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ABRAMS, J. The Labor Relations Commission (commission) appeals from an order of a single justice of this court declaring that the commission lacks jurisdiction over a representation petition filed by the International Union of Electronic, Electrical, Salaried, Machine and Furniture Workers, AFL-CIO (IUE). The single justice concluded that Federal law preempts the State commission's exercise of jurisdiction over the IUE's petition, which was identical to a petition dismissed by the National Labor Relations Board (NLRB). The question before us is whether the NLRB acted under Section 14(c) of the National Labor Relations Act (NLRA), 29 U.S.C. Section 164(c) (hereinafter Section 14[c]), in analyzing the case under the "employer control" doctrine of Res-Care, Inc., 280 N.L.R.B. 670 (1986). If the NLRB acted under Section 14(c) in declining to exercise jurisdiction over the IUE's petition, the commission has jurisdiction. We conclude that in dismissing the petition, the NLRB acted pursuant to Section 14(c). We therefore reverse.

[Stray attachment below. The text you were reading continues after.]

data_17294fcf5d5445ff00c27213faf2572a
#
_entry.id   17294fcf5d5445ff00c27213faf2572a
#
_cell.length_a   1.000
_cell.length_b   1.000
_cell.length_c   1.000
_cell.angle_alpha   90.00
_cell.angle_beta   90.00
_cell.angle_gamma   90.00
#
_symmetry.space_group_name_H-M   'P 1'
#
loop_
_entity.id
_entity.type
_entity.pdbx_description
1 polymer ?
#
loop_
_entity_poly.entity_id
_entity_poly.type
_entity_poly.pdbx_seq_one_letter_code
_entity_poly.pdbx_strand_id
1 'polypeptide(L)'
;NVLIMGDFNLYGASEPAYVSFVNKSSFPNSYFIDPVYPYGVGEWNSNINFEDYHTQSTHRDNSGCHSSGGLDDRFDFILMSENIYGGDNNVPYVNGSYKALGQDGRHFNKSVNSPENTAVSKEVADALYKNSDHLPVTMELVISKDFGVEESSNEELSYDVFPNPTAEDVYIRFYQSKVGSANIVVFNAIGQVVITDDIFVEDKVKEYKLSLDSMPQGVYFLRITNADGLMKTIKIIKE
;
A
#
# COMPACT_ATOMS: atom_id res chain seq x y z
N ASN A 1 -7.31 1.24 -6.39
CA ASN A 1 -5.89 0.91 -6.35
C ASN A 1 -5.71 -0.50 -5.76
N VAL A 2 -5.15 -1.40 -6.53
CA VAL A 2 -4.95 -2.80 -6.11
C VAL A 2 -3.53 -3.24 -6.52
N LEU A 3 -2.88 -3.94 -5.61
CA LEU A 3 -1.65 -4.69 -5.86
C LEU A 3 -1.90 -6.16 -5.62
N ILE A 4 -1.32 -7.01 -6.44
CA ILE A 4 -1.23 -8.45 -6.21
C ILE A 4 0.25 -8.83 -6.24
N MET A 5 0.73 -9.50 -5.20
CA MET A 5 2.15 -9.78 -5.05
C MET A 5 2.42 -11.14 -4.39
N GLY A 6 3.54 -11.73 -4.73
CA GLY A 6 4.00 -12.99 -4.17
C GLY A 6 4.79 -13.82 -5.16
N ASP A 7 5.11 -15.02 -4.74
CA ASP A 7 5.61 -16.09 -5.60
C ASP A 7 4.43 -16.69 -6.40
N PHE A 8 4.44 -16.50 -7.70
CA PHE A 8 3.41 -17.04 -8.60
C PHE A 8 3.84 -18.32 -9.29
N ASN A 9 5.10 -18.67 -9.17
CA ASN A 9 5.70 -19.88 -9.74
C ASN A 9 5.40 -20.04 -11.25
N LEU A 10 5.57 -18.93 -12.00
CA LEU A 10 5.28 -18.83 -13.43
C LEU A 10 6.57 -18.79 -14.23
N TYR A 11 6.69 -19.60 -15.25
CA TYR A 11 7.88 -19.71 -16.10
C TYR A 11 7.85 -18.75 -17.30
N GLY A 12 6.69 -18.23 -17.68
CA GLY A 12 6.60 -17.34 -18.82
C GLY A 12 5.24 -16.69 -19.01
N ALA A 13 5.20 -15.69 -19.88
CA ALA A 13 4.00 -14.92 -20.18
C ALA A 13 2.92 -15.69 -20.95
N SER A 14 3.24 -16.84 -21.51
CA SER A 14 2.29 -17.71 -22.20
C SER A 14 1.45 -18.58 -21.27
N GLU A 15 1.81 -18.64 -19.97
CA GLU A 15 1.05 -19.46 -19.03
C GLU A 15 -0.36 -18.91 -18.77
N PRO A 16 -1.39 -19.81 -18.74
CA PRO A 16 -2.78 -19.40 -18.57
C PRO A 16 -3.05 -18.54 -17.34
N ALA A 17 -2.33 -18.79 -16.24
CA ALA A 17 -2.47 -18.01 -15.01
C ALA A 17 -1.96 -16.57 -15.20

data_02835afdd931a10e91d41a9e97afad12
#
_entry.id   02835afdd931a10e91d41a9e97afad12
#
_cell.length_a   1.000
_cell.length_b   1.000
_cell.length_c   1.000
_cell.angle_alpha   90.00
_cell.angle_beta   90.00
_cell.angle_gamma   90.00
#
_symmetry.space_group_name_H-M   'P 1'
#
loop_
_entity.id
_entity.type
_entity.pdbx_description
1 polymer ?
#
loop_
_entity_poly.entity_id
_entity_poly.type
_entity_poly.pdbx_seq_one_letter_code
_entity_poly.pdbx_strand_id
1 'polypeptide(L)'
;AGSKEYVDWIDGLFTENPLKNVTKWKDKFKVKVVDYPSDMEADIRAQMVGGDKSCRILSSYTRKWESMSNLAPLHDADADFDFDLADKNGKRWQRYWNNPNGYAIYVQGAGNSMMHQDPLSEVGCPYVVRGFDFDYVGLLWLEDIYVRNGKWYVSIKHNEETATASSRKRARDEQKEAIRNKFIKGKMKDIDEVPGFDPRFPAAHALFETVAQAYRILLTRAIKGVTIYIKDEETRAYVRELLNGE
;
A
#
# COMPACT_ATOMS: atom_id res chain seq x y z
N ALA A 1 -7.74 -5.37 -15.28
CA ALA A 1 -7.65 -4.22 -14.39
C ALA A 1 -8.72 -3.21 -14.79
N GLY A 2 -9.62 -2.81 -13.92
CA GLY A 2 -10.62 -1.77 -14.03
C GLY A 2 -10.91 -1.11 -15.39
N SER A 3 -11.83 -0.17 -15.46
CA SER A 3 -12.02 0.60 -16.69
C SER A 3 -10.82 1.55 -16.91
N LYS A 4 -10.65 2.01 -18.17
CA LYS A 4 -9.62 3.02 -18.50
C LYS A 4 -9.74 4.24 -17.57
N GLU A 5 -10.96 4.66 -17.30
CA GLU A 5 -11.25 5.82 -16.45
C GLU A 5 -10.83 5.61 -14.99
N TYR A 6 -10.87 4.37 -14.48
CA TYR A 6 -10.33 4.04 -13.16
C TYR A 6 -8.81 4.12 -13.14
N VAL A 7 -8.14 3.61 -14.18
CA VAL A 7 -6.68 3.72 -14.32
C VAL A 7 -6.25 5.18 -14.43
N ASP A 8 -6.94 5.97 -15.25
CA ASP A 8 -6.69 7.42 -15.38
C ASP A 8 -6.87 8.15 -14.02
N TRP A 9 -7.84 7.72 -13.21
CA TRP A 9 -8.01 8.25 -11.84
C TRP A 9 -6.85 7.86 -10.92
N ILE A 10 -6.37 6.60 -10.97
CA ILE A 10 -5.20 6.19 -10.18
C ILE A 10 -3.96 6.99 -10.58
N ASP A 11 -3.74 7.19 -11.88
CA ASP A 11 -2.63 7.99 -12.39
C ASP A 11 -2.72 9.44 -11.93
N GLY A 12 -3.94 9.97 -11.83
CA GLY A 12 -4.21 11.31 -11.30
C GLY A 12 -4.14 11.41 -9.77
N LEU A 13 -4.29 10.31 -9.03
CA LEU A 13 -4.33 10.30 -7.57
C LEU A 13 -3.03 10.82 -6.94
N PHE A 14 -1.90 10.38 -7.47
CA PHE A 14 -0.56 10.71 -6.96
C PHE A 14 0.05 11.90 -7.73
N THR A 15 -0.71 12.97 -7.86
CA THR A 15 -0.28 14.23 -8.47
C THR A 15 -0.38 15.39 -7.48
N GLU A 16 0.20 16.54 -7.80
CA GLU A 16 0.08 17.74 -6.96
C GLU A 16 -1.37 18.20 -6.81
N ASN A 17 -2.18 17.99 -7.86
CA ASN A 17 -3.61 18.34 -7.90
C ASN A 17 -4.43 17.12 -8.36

Operation and Maintenance Service, Inc. Westover Job Corps Center/G.E. (employer), a wholly owned subsidiary of RCA International Service Corporation, operates a Job Corps center in Chicopee. On May 2, 1988, the IUE filed a petition with the NLRB, a Federal agency, seeking to represent for purposes of collective bargaining certain teachers and guidance counselors employed by the employer at its Chicopee Job Corps center. The regional director of the NLRB concluded that, because the employer operated its Job Corps center pursuant to a comprehensive contract with the United States Department of Labor, Employment and Training Administration (DOL), the employer "does not possess sufficient control over the employment conditions of its employees to enable it to engage in meaningful collective bargaining." The regional director dismissed the petition after concluding that the NLRB would decline jurisdiction based on the "employer control" doctrine enunciated in Res-Care, Inc., supra.